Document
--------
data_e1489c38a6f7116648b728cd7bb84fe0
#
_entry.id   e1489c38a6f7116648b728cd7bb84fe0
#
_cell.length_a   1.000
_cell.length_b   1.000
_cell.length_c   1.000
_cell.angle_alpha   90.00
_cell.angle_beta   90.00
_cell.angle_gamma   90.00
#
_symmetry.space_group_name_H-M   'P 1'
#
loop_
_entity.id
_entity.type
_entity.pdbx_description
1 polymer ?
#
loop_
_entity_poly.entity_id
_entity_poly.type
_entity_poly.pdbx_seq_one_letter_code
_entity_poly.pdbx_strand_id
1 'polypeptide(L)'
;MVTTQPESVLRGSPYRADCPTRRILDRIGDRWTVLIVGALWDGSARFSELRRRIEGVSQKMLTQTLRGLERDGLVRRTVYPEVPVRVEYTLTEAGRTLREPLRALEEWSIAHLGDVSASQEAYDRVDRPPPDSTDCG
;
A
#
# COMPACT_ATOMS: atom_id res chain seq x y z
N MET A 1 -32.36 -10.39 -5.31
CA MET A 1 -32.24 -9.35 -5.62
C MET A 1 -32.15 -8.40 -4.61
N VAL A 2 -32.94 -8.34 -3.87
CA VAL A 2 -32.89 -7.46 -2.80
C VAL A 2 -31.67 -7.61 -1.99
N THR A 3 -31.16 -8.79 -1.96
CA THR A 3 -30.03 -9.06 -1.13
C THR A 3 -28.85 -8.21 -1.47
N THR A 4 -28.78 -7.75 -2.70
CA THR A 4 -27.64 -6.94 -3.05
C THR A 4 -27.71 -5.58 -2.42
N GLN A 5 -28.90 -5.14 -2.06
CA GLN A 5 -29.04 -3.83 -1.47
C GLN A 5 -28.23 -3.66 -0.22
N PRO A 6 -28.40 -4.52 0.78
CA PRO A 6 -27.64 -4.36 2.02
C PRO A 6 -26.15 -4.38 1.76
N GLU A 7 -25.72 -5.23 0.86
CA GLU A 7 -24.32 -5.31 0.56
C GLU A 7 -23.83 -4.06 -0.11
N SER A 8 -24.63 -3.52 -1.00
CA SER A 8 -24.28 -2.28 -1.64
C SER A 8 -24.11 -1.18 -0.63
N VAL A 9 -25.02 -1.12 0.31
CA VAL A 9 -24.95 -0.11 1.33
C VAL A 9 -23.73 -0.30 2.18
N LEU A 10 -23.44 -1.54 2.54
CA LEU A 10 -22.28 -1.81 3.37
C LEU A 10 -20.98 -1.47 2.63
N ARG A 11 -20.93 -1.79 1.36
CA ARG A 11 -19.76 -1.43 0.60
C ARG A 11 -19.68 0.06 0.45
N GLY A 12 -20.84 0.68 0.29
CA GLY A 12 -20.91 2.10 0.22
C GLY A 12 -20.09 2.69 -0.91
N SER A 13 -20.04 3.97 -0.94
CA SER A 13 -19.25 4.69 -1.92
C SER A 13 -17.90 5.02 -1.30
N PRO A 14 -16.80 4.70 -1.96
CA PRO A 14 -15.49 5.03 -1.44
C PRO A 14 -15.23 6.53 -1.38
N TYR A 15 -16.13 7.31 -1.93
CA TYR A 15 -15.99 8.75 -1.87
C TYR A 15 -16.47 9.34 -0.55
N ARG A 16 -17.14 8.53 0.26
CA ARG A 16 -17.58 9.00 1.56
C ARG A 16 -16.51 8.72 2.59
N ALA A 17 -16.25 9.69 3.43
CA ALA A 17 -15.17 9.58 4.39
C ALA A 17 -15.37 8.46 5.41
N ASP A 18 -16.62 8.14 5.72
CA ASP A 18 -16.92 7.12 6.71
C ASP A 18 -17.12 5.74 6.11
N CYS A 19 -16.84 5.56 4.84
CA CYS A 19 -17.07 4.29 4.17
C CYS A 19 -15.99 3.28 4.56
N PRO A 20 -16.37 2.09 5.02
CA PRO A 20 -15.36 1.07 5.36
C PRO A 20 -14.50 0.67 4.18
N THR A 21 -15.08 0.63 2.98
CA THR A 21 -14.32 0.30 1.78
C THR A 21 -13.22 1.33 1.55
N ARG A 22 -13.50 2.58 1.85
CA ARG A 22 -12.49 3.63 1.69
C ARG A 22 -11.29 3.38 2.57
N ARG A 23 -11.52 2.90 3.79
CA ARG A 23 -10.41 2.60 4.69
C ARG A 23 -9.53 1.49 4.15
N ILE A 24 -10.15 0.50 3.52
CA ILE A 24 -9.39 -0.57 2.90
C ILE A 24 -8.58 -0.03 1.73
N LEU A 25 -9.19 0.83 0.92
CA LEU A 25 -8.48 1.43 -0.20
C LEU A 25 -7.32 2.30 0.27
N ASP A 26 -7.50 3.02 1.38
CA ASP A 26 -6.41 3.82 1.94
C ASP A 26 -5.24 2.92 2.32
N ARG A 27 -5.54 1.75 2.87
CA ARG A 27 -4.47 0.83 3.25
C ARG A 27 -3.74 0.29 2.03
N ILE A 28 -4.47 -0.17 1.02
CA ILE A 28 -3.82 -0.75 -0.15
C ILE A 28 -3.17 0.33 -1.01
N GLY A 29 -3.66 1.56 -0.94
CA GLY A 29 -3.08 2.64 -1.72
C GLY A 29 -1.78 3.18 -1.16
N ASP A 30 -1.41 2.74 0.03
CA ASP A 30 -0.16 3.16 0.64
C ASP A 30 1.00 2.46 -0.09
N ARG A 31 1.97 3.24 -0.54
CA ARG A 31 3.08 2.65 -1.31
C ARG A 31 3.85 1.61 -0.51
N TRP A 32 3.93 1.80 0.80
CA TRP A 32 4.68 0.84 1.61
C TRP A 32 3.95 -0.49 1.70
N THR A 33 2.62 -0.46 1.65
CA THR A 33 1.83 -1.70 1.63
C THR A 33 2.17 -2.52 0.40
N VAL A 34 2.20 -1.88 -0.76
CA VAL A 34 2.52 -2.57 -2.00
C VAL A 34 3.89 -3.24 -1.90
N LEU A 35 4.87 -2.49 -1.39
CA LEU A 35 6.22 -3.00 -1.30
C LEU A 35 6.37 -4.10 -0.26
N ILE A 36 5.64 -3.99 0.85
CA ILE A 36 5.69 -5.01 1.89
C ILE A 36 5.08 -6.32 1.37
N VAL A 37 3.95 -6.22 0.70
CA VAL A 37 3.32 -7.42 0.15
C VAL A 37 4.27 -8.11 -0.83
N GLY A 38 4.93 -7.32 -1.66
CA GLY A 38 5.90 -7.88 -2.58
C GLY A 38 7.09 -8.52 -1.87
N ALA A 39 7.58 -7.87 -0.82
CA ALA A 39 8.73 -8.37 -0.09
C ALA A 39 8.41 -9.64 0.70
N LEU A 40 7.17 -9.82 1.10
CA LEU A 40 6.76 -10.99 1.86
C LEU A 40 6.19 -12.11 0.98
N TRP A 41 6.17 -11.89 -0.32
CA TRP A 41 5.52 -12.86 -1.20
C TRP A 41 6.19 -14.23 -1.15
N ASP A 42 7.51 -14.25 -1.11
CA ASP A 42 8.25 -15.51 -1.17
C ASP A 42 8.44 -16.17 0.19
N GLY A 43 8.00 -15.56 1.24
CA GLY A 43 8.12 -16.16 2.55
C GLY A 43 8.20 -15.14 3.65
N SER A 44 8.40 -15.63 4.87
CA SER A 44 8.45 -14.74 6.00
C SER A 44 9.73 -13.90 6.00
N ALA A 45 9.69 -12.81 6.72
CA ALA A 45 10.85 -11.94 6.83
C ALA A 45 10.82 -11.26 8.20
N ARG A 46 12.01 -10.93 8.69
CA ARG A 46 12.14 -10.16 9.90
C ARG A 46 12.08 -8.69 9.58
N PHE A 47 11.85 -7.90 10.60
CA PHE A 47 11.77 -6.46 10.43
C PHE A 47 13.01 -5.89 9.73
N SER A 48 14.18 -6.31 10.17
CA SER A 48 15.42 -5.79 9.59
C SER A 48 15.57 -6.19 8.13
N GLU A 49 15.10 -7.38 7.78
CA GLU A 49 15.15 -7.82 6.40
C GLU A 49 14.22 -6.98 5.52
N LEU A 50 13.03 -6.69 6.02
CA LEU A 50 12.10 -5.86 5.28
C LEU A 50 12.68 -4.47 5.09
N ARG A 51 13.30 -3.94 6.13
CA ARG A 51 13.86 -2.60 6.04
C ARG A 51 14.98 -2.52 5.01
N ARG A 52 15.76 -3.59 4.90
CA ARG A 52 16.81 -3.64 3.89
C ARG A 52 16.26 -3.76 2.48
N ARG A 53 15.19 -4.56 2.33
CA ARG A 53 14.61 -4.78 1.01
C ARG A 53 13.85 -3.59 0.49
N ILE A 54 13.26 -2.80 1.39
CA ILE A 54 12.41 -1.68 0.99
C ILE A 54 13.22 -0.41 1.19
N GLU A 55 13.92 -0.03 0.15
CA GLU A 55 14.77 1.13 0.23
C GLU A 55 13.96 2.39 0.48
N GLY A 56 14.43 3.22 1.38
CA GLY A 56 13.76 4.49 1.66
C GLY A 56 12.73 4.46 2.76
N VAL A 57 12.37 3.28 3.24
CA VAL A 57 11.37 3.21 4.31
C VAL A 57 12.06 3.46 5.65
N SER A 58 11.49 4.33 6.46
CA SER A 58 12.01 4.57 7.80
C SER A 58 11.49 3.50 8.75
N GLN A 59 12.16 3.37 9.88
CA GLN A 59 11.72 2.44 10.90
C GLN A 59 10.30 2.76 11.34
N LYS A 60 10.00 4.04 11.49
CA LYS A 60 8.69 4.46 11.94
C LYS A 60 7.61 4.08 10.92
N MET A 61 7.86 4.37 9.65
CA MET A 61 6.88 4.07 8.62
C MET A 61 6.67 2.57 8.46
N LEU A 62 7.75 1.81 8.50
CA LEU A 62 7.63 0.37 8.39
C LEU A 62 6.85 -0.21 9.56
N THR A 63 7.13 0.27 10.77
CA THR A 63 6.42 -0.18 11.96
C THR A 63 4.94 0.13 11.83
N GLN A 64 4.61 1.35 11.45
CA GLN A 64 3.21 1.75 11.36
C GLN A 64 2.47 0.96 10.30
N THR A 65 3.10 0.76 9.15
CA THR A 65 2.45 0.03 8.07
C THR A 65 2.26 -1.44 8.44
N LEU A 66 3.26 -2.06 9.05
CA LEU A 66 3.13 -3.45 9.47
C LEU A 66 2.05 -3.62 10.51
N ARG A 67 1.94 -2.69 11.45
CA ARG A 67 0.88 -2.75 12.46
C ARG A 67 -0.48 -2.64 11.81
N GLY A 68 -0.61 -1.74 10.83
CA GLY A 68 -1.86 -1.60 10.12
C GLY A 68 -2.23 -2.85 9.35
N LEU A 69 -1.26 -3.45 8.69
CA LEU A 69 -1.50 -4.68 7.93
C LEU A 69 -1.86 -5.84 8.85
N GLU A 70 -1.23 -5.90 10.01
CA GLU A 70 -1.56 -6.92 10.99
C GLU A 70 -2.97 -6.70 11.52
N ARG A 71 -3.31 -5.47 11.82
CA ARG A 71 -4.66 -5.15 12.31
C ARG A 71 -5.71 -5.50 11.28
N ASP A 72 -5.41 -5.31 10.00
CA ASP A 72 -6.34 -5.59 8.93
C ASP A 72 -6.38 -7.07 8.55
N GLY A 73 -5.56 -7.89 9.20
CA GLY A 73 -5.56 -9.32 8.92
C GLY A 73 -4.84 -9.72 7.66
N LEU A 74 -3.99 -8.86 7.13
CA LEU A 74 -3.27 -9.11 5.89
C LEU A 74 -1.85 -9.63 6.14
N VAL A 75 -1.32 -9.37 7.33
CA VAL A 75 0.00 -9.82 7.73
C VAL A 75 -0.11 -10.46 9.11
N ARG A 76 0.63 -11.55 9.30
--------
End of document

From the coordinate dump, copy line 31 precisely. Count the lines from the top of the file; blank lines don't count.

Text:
N MET A 1 -32.36 -10.39 -5.31